|Eddie Higgins: We're finally here. Lucy Gellman Photos.
Shane Carty and Eddie Higgins weren’t sure when—or if—they’d see people coming back through the doors of their Orange Street bar. On Wednesday, they finally did.
Carty and Higgins are owners of The Trinity Bar & Restaurant at 157 Orange St. Nineteen months after a devastating fire ripped through the property, the bar reopened Wednesday afternoon with a short Facebook post, celebratory text messages, and immediate, boisterous fanfare from the community. By dusk, hundreds had cycled through the bar, and it seemed like hundreds more would make it out before closing.
“It's a mixed bag of emotions,” said Higgins, who opened the bar with Carty in 2015 in the space that was formerly O’Toole’s Irish Pub. “But we’re finally here.”
The Trinity closed unexpectedly in early September 2017, when the building burst into flames on a Friday afternoon. As owners and contractors worked to sort through wreckage, find out what was covered by insurance, and rebuild, Carty and Higgins remained hesitant to put a reopening date out for the public but assured New Haveners that it was indeed coming back.
Higgins, meanwhile, said he and Carty were nervous for how long the cleanup and renovation was taking, because "you're only as good as the last beer you pour, the last meal you serve." The two worried about negative or snarky Yelp reviews, none of which ever came.
Instead, the community rallied around them. Fellow bar owners held fundraisers and asked what they could do to help. People wrote messages of encouragement in colorful magic marker on the boarded-up windows. For so many of them, the burnt-out building represented a void in the community, particularly during the 2018 World Cup.
Then the boards fell away from the windows. The doors looked clean and shiny again. Earlier this week, Carty and Higgins let a few close friends know that it looked like Wednesday would be the day. On Wednesday, they made that announcement to the public with a simple Facebook post: the words “Felt cute... might delete later/........Surprise we’re officially open!” over the picture of a cold, foamy Guinness.
|Johnny Brehon: Great to have it back.
“We did it, and we would do it again,” said Higgins, making the rounds as Carty held it down in a kitchen turning out hundreds of burgers, fries and salads. “After the fire, we had offers from other bars, to reopen in other locations. We had no interest in going anywhere else. Our neighbors have been so supportive.”
While he did not wish to share how much the renovation had cost the bar (it was partly but not fully covered by insurance from the fire), he marveled at how clean and very Trinity-like—as in, the old bar—it looks after almost two years of work. He peeked into the other room, where televisions played over the bar, and conversation and laughter rose as drinks made their way around the room.
Next to the bar, Nicola Watterson and her husband Craig raised their glasses—Magner’s cider and Yuengling, respectively—to a night out on the town without their young daughter, who was at home with a babysitter. Longtime friends of the owners, both found themselves at Trinity two years ago, on the night that the fire broke out.
|Nicola Watterson and her husband Craig.
It was a laid back Friday afternoon, Nicola Watterson recalled, and she was meeting friends there before a Depeche Mode concert at Foxwoods Resort. She had just ordered her first drink of the night. Beside her, Craig was there with their daughter, then just one and a half at the time.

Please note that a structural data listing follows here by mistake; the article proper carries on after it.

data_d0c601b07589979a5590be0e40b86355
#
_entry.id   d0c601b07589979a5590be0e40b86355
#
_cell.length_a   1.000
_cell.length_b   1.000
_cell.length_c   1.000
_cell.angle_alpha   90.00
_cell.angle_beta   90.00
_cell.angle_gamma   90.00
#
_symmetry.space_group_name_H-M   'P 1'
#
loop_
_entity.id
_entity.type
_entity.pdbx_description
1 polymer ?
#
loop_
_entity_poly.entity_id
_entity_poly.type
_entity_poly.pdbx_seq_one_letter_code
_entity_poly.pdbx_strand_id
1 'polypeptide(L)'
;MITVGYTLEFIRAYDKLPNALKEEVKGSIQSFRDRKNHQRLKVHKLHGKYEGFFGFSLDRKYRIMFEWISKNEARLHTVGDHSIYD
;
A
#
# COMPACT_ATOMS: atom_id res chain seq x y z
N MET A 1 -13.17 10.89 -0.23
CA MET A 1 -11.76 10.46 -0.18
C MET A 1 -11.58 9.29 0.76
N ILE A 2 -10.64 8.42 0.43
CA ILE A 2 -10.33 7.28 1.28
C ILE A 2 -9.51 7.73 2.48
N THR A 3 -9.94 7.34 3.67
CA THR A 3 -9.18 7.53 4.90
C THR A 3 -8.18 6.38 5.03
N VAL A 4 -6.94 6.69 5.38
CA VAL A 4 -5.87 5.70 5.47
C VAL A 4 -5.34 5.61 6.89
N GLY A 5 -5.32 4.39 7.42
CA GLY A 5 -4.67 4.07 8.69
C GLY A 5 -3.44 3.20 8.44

Then a fire alarm went off.
“As you do, you just think it’s a mistake,” she said. The bartender who was serving them asked them to leave the bar as a precaution, noting at first that it was probably just something hot that had tripped the alarm. Then the couple saw smoke pouring out from the side of the building.
“We watched the whole thing,” she said. “There was this huge bang, and I told my husband that he had to take the baby and go. I was worried for her health. We know the owners well, and we were just heartbroken.”
For months, she stayed in close contact with Carty and Higgins. When they told her that Wednesday would be the opening, she booked a babysitter and headed over. Around 8 p.m. Wednesday night, she said she was thrilled to see the place full again, and planned to return soon.
That was also true for Nick Lombard and Ferial Mohammadkhah (pictured below), who live nearby and saw that it was open on the way to work today. As an employee at the Federal Courthouse downtown, Lombard recalled watching smoke from the bar pour skyward that Friday in 2017, and realizing that the fire wasn’t going to be easily contained.
“I was really bummed to see it closed,” he said. “This is great to have back open.”
Wednesday, he celebrated with a Counterweight Headway IPA, brewed just down the road in Hamden. Next to him, Mohammadkhah tried out a mixed drink called a Malibu Bay Breeze, a purple tint blooming through her glass as she lifted it up.
Orange Street bike gurus Matt Feiner and Johnny Brehon, who became unexpected and unofficial first responders on the afternoon of the fire, crowded into a designated Devil's Gear booth near the front, toasting colleagues with a mix of bubbly water, Counterweight Headway, Sea Hag and a whiskey-ginger ale with smooth Irish Whiskey.
“This is so wonderful,” said Brehon. “You just don’t even know. The neighborhood needs them.”
Raising both a glass of sparkling water and a half-nibbled piece of chicken, Feiner said he is incredibly happy to see the space open again. While he was just dropping through before getting back to the shop, he took time to fist-bump Higgins, cracking a big smile as he did.
“I feel really good for everybody here,” he said as he returned to the table packed with Devil’s Gear employees. “These guys [Carty and Higgins], I’ve seen them every day for the past year and a half. And this place is beautiful. This is our bar.”